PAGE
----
HOW YOUR DIET CAN HELP YOU BEAT STRESS
We all suffer from different kinds of stress in our lives from school pressures, relationship issues, work deadlines and, especially at the moment, financial worries.
A well balance diet is crucial in preserving health and helping to reduce stress. We will look at things to avoid and things to introduce into our diet to combat stress - what some experts call the silent killer!
How to avoid stress:
Certain foods and drinks act as powerful stimulants to the body and hence are a direct cause of stress. This stimulation, although quite pleasurable in the short term, may be quite harmful in the long run.
Here are a few of them:
Caffeine - found in coffee, tea, chocolate and coke etc. - it causes the release of adrenaline, thus increasing the level of stress in the body. It is suggested that there is a link between caffeine intake and high blood pressure and high cholesterol levels. Be careful in reducing the caffeine consumption as you may suffer withdrawal symptoms normally in the form of headaches, if withdrawn too quickly. Reduce slowly and replace with herbal teas, fruit juices and water.
Alcohol - red wine in moderation has been shown to benefit the cardio vascular system. However it is a major cause of stress. The irony is that most people take to drinking to combat stress, but in reality they make it worse. Alcohol and stress in combination are quite deadly as it stimulates the production of adrenaline resulting in problems such as nervous tension, irritability and insomnia.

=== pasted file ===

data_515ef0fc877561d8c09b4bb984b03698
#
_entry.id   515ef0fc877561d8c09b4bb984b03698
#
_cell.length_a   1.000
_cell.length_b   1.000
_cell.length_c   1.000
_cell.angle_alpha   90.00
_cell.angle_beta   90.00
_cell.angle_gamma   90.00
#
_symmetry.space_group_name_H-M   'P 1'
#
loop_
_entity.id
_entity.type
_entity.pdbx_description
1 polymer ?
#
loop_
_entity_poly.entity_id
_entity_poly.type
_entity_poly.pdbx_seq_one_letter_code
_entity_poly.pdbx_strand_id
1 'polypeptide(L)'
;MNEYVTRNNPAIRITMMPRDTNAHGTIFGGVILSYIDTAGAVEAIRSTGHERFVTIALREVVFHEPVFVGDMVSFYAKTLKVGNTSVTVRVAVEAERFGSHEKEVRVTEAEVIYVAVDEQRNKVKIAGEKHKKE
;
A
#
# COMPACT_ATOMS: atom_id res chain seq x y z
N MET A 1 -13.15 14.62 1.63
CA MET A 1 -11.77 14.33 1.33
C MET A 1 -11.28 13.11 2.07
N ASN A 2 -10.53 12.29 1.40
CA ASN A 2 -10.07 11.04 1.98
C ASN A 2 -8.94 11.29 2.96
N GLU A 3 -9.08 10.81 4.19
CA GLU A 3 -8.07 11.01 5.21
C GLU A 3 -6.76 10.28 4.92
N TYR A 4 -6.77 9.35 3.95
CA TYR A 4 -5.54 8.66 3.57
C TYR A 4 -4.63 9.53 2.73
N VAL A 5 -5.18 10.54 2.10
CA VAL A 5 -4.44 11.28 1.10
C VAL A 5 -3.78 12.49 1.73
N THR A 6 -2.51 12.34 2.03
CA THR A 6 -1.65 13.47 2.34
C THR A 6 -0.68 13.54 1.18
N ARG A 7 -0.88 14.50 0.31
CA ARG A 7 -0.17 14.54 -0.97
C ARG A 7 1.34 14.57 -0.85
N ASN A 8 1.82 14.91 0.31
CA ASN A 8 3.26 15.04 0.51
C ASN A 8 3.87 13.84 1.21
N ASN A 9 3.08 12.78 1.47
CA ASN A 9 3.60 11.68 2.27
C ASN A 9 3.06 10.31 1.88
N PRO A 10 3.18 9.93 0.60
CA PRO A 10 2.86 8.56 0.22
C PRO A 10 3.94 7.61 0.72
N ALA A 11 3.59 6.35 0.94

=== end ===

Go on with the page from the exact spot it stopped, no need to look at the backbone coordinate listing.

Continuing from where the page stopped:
Smoking - again very harmful to the body - the system is so taken up with processing the harmful chemicals produced by smoking that it cannot produce enough hormones for the body to deal with stress. Cigarette smoke has been shown to be responsible for a variety of cancers, high blood pressure and heart disease.
Sugar - has no essential nutrients. It provides a short term boost of energy through the body which may result in the exhaustion of the adrenal glands which are responsible for producing the hormones to help us deal with stress. This can therefore lead to irritability, poor concentration and depression. Keep blood sugar constant. Do not use sugar as a pick me up.
How to minimise stress:
The body needs to be kept as calm and balanced as possible so try to avoid or at least minimise the stimulants outlined above. The following suggestions should also help:
Keep blood sugar levels balanced - Do not go long periods without eating. Eat regular meals and snacks and drink lots of water.
Eat protein with every meal and snack and try to eat wholegrain carbohydrates rather than white past, rice and bread.
Eat more fibre - Stress may result in cramps and constipation. Fruit, vegetables and whole grains are excellent forms of fibre as they improve the transit of food through the body. Eat vegetables - 3-5 portions of vegetables per day may also improve your brains production of Serotonin. The correct balance of Serotonin in the brain is essential to feeling good and coping with everyday stress. Green, yellow and orange vegetables are rich in minerals, vitamins and phyto chemicals which also boost immune response and protect against disease.
Oily Fish - Eat salmon and mackerel at least 2 times per week. This contains essential fats which are very calming on the system.
So what you eat really can make a difference and help to keep your body calm throughout periods of stress.